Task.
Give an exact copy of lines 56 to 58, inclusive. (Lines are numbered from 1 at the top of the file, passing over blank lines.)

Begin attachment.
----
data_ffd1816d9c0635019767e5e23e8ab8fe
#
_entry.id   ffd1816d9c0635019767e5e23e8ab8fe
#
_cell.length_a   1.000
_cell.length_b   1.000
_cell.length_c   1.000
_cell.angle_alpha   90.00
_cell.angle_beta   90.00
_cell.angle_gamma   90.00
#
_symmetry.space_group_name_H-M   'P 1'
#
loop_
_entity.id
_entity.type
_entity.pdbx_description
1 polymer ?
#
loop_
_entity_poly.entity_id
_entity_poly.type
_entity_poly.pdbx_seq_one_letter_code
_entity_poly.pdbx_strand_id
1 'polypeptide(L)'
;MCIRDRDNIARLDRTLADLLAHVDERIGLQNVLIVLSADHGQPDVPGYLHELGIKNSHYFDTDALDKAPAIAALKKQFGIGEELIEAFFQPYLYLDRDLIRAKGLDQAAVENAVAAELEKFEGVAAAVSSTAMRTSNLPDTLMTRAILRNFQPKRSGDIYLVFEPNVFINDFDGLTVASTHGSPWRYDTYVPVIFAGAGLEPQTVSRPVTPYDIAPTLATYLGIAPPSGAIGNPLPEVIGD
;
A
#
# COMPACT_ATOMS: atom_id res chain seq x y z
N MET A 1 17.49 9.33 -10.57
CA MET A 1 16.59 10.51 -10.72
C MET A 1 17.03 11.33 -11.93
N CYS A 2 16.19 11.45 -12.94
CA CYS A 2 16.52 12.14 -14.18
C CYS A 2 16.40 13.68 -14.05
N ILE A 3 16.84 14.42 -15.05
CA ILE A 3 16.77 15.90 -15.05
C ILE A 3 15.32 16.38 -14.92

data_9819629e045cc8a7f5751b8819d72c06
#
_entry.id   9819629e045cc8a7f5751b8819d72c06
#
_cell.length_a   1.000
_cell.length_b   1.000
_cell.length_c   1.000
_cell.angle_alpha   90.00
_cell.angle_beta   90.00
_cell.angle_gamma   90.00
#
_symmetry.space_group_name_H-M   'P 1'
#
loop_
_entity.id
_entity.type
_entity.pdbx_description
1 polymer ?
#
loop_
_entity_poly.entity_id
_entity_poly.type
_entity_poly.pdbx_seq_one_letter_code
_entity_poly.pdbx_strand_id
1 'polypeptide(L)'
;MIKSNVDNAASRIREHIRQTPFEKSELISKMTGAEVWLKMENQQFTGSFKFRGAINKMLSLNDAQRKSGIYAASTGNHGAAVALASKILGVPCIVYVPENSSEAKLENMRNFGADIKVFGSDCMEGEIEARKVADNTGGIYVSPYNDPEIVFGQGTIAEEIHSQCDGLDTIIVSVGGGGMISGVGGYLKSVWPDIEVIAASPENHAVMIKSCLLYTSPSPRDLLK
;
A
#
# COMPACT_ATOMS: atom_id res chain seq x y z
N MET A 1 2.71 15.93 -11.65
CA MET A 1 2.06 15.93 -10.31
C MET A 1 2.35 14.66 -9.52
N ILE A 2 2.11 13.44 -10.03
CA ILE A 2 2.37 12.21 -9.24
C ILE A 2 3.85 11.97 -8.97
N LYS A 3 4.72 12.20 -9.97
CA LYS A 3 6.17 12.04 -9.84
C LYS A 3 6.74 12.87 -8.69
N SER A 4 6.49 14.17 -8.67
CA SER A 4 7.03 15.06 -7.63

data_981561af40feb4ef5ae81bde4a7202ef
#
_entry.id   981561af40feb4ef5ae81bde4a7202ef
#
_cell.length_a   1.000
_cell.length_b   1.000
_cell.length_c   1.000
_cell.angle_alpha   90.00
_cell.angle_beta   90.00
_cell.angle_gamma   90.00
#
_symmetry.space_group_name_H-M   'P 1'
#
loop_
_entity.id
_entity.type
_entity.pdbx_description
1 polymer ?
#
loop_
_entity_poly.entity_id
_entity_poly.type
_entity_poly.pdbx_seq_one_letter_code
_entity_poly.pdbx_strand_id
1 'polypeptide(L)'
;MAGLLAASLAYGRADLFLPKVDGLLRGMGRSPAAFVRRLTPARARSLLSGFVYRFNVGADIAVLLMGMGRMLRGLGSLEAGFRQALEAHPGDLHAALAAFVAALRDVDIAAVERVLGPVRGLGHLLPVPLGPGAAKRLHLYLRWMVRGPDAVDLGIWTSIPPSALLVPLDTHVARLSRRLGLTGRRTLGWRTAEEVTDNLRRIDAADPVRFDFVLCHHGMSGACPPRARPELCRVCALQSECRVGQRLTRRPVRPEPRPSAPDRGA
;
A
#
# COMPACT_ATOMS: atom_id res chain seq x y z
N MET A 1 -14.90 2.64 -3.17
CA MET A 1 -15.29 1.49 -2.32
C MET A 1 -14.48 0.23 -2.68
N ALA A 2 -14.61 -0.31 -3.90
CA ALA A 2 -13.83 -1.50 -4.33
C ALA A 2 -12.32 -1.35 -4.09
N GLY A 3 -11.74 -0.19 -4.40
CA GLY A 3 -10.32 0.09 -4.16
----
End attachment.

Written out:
_entity.pdbx_description
1 polymer ?
#